Write any piece about scandal in college football these days, and you'll inevitably hear from somebody who gets offended and then relates the situation to Cam Newton.
Some will even ask you to write about "Scam Newton" (or better yet,
$cam Newton) instead of the topic you covered. Or maybe you've seen the
graphic of the "Camburglar," which depicts the Heisman winning QB as the
famous McDonald's Hamburglar character, except he's heisting a lap top
instead of hamburgers.
At BCS Championship game media
day, a reporter brought up how Auburn was not greeted very warmly at
the airport; AU Coach Gene Chizik blatantly dodged the question by
bringing up the Tigers' die-hards that were on hand.
And it's true- Auburn has plenty of fans; but man oh man, do they have their detractors too.
Newton mentioned one such school that hates him on Thursday:
"everybody in TCU is going to just hate me. But, you know,
watching them play this whole season has been something that
motivates any college football team."
And you know Alabama fans despise him as well.
I've personally experienced Auburn hate, even though I'm an Illini
fan, and possess no strong opinion of Auburn either way. I wore my
non-affiliated and non-insigniated blue and orange scarf to Columbus at
the end of November.
The next day, when I was walking over to Ohio Stadium to cover the Buckeyes vs. the Michigan Wolverines,
a drunken buffoon on the street yelled "AUBURN FAGGOT" at me. The blue
and orange is really more Illinois Fighting Illini and Chicago Bears
colors than anything, but to keep this confusion from happening in the
future, I had the domain name pressed on the scarf. (My business colors
are blue and orange too!)
Clearly, some Ohio State fans have an inferiority complex; because the Tigers are in the BCS and they are not.
Newton hatred is so strong partially because most collegiate gridiron experts thought he would be ruled ineligible,
yet here is he playing for the big prize. Vitriol against Newton runs
so deep that his father refused to attend his son's Heisman ceremony. Read his statement here to see why.
And Newton the Younger knows his past troubles haven't helped him influence people and win friends.
"I was very immature during my early career playing college
football. I will be the first person to say I wasn't ready to play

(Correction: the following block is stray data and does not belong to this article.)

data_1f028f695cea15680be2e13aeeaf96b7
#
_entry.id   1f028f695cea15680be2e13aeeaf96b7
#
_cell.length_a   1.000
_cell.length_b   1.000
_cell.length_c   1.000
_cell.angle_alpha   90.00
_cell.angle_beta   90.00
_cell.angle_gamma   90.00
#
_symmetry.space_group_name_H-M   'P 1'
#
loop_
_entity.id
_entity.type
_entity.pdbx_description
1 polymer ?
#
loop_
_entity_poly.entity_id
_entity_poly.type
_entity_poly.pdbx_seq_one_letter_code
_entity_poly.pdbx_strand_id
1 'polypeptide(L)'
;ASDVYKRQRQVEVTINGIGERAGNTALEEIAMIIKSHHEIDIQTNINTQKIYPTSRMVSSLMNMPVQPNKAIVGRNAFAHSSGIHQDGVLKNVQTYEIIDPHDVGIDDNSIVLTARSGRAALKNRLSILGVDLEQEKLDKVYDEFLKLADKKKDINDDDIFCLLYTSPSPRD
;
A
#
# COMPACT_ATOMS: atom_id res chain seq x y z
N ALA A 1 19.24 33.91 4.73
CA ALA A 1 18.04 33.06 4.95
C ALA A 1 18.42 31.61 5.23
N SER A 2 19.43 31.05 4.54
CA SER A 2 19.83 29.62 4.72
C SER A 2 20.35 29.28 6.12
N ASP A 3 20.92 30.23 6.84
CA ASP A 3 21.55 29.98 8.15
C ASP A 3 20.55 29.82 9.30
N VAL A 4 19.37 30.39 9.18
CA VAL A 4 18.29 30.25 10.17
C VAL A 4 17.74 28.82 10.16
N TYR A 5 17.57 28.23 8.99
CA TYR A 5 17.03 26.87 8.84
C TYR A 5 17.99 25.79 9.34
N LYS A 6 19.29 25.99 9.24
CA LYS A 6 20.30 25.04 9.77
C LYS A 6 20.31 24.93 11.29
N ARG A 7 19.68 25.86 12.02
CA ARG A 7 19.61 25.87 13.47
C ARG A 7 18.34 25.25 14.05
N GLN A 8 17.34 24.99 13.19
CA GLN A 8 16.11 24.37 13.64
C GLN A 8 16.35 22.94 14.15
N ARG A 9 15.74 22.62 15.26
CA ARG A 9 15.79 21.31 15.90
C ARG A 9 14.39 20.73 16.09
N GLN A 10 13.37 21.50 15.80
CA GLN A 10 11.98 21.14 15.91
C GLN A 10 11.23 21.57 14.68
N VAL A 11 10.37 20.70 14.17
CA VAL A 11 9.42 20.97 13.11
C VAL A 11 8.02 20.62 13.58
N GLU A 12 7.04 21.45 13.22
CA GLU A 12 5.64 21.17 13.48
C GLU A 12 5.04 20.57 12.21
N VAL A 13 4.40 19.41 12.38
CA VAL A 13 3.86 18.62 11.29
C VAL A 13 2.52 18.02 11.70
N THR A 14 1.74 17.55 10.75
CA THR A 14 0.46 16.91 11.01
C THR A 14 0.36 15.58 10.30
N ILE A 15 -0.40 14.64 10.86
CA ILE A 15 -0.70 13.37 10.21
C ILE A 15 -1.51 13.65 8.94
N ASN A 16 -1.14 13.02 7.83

football at the time. And I was too naive to even think that way,
but now I'm looking back at it. I wasn't ready to play football
during the time I was at Florida," he said.
He's also aware that he must act according to a higher standard than
your average everyday person because of his larger than life status.
"I have embraced this whole role because it is something that
everybody signed up to be. But a lot of signed up people aren't
really committed to living the lifestyle, a very private lifestyle.
Is it fair? No, it is not fair. You go from being a regular guy
to being a role model for so many people, people you may never meet
but they know everything about you,' he said a couple days ago.
The star on the other sideline Monday night, LaMichael James, knows Newton decently well and had a lot to say about him.
"You can't always believe what you read in the paper. People are
going to write whatever they want to write that's negative mostly.
I have to say, nobody wants to write the good stuff about a
person. Nobody wants to read that. Everybody wants to write the
negative things," James said.
"I came away knowing Cam is a great player obviously, but he is an even better person."
Chizik also gave a glowing endorsement of Newton's character:
"Let me tell you what, he is a baby at heart now. He has got the
heart of a child. I mean, that's the way he is. Just watch him
with children. You can walk in through a crowd of 200 people and the
first person he will go up to is the young boy or young girl 100
percent of the time. It is the way he is with my son," Chizik said.
Finally, Newton gave a self-reflective soundbite to the media this week:
"I learned a lot about this crazy year. That's an
understatement. For me I think this has been a long, interesting
year. Embraced this whole process because I learned so much about
myself, about my team, about Auburn."
You can follow him on Twitter @thesportsbank
He also does a regular guest spot each week for Chicagoland Sports Radio.com
Filed under: College Football
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